BBC NEWS Americas Africa Europe Middle East South Asia Asia Pacific Arabic Spanish Russian Chinese Welsh
BBCi CATEGORIES   TV   RADIO   COMMUNICATE   WHERE I LIVE   INDEX    SEARCH 

BBC NEWS
 You are in: Health
Front Page 
World 
UK 
UK Politics 
Business 
Sci/Tech 
Health 
Background Briefings 
Medical notes 
Education 
Entertainment 
Talking Point 
In Depth 
AudioVideo 


Commonwealth Games 2002

BBC Sport

BBC Weather

SERVICES 
Saturday, 20 October, 2001, 07:22 GMT 08:22 UK
Anthrax drug sparks row over patent
A shop in Mexico advertises Cipro
The demand for Cipro has shot up all over the world
The German drugs company that produces the main treatment for anthrax says it is seeking a fair solution to the Canadian Government's decision to bypass its patent on the antibiotic ciprofloxacin.

Technician at Apotex in Toronto
A technician holds up a newly-made ciprofloxacin tablet at Apotex
Canada announced on Thursday that it was ordering almost a million doses of a cheaper alternative in response to the massive worldwide demand for the drug.

Eight anthrax cases have now been confirmed in the United States, but thousands more people are taking Cipro as a precaution.

But the German company Bayer, which has a monopoly on Cipro, says it can easily meet the demand for the drug in Canada, and is concerned about the implications of ordering a cheap alternative.

Canadian competitor

The Canadian Government has ordered anti-anthrax pills from Apotex Inc, Canada's largest pharmaceutical company.


It's not a matter of dollar and cents but the matter of availability in case of an outbreak of anthrax - do we let people die because of a patent?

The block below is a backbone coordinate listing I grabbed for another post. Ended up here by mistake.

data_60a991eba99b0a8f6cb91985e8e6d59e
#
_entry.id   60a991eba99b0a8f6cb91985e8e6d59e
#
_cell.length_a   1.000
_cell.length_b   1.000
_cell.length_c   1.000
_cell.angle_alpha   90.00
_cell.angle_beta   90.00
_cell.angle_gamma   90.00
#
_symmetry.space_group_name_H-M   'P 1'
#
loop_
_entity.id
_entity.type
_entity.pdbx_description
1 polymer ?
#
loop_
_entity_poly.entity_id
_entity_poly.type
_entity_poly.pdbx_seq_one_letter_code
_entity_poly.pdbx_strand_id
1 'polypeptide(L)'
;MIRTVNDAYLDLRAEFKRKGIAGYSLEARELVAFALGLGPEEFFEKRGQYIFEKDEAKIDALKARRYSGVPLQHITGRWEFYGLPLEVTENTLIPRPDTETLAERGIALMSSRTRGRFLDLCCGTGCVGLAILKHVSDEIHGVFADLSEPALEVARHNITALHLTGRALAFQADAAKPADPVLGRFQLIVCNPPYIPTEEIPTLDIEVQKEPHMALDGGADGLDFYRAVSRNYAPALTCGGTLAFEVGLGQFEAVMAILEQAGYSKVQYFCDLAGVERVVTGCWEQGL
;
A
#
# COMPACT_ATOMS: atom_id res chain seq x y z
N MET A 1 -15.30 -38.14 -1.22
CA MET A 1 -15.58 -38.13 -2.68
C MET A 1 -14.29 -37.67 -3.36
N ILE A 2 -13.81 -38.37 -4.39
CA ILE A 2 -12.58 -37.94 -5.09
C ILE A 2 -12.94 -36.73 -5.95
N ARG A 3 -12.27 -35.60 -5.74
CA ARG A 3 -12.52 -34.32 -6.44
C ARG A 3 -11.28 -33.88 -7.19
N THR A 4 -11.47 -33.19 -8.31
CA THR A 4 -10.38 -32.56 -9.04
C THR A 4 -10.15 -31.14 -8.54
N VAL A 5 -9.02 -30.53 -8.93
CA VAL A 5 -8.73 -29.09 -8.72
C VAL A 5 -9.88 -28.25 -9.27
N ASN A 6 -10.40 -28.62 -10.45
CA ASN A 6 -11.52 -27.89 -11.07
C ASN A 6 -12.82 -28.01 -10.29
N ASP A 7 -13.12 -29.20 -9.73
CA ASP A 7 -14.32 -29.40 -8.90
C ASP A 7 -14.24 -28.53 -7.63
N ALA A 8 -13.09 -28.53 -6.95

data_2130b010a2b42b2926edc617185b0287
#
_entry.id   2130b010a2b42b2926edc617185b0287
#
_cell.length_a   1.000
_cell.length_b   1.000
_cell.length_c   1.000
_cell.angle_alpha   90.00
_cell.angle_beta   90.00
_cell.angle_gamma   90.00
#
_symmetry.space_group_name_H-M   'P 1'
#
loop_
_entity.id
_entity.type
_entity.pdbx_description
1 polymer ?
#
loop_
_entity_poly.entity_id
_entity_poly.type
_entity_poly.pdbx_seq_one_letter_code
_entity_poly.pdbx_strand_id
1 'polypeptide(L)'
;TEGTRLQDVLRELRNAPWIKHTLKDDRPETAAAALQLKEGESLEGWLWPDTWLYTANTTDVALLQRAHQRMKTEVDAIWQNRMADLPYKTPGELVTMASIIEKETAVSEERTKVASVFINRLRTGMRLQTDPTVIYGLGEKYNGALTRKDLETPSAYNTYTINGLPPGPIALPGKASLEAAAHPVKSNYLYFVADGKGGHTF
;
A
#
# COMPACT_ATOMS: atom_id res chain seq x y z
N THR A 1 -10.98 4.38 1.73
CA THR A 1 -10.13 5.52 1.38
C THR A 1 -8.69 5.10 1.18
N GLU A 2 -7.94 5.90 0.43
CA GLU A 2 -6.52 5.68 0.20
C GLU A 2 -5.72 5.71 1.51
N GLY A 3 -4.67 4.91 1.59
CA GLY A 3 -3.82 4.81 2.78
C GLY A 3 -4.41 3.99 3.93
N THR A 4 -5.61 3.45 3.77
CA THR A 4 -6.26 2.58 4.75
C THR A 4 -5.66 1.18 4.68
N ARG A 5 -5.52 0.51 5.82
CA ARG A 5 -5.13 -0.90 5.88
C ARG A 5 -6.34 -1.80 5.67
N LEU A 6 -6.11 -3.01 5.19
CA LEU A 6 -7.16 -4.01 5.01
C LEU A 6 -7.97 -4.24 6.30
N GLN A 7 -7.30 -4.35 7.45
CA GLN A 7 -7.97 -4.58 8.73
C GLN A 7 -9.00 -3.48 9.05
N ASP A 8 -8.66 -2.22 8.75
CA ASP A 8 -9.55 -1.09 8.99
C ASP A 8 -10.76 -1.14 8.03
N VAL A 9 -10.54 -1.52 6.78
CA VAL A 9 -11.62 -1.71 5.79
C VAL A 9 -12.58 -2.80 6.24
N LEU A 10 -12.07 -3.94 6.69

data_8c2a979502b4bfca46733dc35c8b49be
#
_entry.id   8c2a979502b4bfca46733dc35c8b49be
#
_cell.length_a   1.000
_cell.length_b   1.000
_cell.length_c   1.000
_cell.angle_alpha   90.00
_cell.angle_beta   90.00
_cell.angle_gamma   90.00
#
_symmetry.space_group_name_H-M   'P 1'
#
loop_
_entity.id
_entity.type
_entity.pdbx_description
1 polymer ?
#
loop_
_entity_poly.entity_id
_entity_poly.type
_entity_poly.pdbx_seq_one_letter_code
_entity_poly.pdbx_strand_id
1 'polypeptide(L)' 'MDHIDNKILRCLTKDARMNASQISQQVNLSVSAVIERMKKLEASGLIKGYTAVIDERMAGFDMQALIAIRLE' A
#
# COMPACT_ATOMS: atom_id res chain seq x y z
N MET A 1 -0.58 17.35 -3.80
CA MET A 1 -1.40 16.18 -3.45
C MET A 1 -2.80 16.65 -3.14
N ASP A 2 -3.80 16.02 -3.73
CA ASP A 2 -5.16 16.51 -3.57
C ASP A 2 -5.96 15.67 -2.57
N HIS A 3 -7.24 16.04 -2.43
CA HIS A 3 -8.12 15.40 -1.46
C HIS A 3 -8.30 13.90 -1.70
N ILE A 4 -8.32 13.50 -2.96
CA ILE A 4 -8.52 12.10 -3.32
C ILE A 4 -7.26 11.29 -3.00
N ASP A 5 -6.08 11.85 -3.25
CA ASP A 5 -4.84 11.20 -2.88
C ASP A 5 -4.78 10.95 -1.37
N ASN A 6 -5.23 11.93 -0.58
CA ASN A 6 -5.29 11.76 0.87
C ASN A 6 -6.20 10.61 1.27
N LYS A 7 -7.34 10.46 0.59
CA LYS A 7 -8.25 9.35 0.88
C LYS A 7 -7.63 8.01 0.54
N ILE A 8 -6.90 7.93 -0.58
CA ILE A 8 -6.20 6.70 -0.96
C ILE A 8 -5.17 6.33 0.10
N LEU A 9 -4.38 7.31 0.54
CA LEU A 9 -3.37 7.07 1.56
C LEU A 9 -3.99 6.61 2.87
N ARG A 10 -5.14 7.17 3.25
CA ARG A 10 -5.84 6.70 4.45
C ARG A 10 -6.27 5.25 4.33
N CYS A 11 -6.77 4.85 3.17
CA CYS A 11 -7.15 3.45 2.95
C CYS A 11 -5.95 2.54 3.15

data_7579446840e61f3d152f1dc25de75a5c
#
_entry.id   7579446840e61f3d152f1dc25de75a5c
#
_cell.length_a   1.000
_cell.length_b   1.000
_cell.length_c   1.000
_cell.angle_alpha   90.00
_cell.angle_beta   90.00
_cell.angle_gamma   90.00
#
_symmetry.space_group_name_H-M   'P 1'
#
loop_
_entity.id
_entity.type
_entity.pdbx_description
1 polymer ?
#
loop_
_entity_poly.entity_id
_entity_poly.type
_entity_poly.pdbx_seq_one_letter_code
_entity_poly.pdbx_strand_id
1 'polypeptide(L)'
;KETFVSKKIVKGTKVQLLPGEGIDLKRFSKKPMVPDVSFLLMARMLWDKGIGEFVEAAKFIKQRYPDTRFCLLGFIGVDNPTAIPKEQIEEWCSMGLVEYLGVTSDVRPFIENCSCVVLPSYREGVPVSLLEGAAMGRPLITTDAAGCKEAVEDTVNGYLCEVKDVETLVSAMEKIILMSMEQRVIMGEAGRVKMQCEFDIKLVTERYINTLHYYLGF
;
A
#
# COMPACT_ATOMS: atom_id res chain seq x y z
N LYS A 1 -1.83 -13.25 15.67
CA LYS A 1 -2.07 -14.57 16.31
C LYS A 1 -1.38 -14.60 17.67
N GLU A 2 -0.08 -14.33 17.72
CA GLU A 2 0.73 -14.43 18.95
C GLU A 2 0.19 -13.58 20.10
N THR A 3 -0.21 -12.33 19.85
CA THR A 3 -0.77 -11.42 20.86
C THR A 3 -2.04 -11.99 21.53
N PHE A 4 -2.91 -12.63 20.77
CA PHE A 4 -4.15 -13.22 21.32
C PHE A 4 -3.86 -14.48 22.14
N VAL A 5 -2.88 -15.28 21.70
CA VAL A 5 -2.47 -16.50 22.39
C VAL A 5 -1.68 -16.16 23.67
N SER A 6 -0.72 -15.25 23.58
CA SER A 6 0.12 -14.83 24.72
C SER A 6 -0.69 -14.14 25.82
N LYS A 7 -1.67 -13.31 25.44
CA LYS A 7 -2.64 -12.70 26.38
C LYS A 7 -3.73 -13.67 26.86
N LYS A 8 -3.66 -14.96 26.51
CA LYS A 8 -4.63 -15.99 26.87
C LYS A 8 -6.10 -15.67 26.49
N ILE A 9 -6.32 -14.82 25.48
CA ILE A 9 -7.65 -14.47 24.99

Apotex chief executive Jack Kay

"It sets a dangerous precedent to have a government bypass legislative framework and request Apotex, who to date has been prevented by court order from producing ciprofloxacin, to fill an order for 900,000 tablets," Bayer's legal counsel, Neil Belmore, told Reuters news agency.

Bayer already plans to triple production of Cipro - also known as Ciproxin outside the US and Canada - to meet the increased demand.

But Apotex promises to provide ciprofloxacin - the generic name for Cipro - at 63 Canadian cents cheaper per tablet than the C$2 that each of Bayer's pills cost.

"It's not a matter of dollar and cents but the matter of availability in case of an outbreak of anthrax - do we let people die because of a patent?" Apotex chief executive Jack Kay said.

He said that if Apotex was found to be infringing on Bayer's patent then it would reimburse the German company on this order.

US considers alternatives

The US Government is also considering relaxing its patent laws to allow it to buy in cheaper alternatives to Cipro.

And drug companies are already lining up to provide this service.

Deepak Chatterraj, the head of the US arm of India's Ranbaxy Laboratories, told the BBC's World Business Report that he was ready to start shipping in December at an "attractive" but unspecified price.

Mr Chatterraj said that he and other firms had been approached by a US Senator, Jack Schumer, to ask about their readiness to supply anti-anthrax drugs if necessary.

But he denied that he had been approached directly by the US Government.

The shares of many biotechnology companies have risen sharply over the past week in response to the growing fear of bioterrorism in the United States.

See also:

20 Oct 01 | Americas
US anthrax strains matched
15 Oct 01 | World
Anthrax fears shake world
Internet links:


The BBC is not responsible for the content of external internet sites

Links to more Health stories are at the foot of the page.


E-mail this story to a friend

Links to more Health stories